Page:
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Australian bird habitats:
Water storage dam

Description of habitat

Large water storage dams are usually created by building a high retaining wall across a narrow valley, subsequently raising the water level of the river/creek that is being dammed. This usually leads to a waterline that is not where sedimentation has taken place for a long time, i.e. in areas where there is little or no natural vegetative fringe along the shore of the artificial lake (as opposed to the shore of a natural lake). Storage dams also tend to be a lot deeper, and have steeper banks than, other dams, such as e.g. flat-bottomed irrigation dams, leading to a different underwater habitat (e.g. without aquatic plants just under the surface for various duck species to feed on).

These factors can lead to a less diverse and in general less suitable habitat than usual not only for aquatic birds, but also non-aquatic species. Only where there are shallow bays and where fringe vegetation has been able to establish itself large water storage dams can replace natural aquatic habitats.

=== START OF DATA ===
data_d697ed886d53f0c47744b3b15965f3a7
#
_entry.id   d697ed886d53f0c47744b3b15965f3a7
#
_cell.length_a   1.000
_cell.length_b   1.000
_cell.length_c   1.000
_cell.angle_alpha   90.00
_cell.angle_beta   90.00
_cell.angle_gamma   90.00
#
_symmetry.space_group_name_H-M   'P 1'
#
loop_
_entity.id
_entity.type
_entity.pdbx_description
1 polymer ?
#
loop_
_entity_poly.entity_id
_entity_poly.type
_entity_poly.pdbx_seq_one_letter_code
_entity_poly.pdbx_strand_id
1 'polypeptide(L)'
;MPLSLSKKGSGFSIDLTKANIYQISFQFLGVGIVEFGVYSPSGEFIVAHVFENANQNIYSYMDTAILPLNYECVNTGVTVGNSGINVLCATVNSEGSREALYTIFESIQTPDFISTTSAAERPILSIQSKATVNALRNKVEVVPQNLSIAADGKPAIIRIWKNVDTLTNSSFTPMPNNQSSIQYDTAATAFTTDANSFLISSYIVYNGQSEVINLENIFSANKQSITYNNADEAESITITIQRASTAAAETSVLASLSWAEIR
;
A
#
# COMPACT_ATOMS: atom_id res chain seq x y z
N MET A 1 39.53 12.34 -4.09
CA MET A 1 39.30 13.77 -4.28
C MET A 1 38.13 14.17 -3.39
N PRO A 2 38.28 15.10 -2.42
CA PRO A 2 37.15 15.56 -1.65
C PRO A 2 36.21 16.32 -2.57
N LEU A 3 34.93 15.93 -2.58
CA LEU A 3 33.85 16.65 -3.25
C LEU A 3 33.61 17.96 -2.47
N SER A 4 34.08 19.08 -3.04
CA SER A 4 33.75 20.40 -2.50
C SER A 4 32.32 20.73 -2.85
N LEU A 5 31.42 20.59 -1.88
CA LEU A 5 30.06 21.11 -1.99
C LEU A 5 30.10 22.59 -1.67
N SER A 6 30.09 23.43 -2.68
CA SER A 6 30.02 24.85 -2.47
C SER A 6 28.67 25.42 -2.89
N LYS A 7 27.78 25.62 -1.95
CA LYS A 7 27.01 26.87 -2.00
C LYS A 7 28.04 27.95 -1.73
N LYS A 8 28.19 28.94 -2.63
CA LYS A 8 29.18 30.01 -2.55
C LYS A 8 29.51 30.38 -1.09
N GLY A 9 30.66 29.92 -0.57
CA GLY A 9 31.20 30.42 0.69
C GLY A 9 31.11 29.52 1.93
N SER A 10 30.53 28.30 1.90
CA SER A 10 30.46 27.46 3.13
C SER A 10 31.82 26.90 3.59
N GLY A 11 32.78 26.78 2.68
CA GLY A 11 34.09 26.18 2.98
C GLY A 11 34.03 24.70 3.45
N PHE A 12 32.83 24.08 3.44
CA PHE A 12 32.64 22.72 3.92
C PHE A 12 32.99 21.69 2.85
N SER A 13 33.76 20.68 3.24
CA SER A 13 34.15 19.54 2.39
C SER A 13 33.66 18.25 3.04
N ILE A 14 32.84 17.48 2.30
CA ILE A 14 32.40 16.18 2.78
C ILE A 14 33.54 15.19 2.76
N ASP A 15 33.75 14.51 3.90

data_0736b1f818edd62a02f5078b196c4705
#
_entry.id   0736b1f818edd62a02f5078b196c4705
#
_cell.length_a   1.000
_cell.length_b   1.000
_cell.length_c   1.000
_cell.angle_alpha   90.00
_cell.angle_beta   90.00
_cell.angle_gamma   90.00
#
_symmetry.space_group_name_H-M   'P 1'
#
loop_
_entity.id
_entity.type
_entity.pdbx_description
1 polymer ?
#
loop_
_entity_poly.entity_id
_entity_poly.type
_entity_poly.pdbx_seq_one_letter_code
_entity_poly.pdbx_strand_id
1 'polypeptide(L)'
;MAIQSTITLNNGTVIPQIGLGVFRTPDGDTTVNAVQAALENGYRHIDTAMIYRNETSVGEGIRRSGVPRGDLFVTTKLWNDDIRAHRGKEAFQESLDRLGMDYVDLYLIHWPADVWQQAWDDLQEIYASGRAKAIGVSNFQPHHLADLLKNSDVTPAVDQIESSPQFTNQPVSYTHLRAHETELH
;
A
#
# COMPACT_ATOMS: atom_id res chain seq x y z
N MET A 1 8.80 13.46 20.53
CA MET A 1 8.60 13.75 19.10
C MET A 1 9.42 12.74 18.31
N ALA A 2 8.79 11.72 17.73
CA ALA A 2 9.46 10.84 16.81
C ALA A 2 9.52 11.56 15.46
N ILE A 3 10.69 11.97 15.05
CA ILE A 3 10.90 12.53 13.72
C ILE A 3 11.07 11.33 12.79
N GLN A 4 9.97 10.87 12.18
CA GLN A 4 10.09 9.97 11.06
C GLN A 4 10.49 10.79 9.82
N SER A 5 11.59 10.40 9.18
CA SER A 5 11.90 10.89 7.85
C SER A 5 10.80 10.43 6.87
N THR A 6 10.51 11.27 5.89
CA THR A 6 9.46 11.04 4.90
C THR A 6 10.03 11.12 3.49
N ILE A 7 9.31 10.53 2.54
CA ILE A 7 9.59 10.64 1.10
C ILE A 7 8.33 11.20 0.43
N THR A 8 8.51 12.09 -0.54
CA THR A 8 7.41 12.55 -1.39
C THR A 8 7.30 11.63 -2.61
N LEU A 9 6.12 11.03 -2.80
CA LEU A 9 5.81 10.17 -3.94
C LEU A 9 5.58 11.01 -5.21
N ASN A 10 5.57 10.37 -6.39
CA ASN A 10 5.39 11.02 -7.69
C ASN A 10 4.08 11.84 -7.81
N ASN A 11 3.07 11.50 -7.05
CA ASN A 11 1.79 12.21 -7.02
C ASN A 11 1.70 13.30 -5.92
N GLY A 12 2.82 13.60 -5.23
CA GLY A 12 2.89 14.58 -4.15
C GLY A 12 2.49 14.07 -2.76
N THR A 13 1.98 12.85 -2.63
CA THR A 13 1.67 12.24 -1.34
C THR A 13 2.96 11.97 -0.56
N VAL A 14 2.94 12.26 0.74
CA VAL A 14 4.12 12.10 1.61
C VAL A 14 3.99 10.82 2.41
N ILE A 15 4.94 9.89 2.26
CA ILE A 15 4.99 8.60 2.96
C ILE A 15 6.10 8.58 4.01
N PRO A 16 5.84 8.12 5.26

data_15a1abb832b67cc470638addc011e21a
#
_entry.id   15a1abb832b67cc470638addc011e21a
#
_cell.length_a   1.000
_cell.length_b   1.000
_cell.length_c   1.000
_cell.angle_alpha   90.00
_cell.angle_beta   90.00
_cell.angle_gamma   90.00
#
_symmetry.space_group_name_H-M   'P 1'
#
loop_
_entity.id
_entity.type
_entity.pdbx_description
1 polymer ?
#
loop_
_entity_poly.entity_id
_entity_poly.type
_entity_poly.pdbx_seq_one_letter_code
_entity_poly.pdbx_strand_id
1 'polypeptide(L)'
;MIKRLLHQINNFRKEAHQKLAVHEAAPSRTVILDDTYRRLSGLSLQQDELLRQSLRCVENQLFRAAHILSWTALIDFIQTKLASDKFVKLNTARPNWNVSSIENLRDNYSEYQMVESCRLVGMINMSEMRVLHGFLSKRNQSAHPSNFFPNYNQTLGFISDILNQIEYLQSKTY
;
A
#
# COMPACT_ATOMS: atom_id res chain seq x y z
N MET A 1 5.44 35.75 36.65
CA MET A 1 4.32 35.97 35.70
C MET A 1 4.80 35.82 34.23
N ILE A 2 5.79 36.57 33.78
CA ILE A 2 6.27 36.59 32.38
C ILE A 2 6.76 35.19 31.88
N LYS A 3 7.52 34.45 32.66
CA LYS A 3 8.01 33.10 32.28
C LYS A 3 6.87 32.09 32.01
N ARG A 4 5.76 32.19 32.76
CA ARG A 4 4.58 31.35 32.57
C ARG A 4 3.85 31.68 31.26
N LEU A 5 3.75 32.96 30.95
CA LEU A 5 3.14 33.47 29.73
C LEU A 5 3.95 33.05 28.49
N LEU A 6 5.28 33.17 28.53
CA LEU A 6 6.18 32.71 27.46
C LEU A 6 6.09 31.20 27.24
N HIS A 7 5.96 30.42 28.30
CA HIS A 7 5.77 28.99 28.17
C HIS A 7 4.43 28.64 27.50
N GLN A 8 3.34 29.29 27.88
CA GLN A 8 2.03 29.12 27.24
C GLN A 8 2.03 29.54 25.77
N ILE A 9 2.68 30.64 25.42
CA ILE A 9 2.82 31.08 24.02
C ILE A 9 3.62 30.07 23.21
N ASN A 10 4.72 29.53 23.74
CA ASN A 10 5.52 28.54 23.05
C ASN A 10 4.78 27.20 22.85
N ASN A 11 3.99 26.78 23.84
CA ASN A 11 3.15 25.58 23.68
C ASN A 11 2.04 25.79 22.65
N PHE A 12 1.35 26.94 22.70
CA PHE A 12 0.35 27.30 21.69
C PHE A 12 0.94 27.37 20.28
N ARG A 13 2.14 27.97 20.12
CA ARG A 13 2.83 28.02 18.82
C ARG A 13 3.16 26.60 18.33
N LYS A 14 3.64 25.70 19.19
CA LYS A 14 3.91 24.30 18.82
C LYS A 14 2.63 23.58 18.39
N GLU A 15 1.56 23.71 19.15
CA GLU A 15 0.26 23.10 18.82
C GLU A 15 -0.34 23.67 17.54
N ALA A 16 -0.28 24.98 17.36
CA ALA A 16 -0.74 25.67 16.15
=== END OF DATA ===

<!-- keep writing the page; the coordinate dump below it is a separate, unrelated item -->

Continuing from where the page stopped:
Bird species found in this type of habitat or plant

This is not necessarily a complete list. We display here some examples of bird species found by us in this kind of habitat or plant. Hover your cursor on thumbnails to see names of species; click on thumbnail to go to the page describing the species.


Example of a water storage dam with near-natural vegetation on its fringes: Storm King Dam near Stanthorpe, QLD

Example of a water storage dam with little natural vegetation on its fringe: Aroona Dam near Leigh Creek, SA

These pages are largely based on our own observations and those of our contributors. The structure of these bird pages is explained HERE. For more salient facts on any bird species please refer to a field guide.

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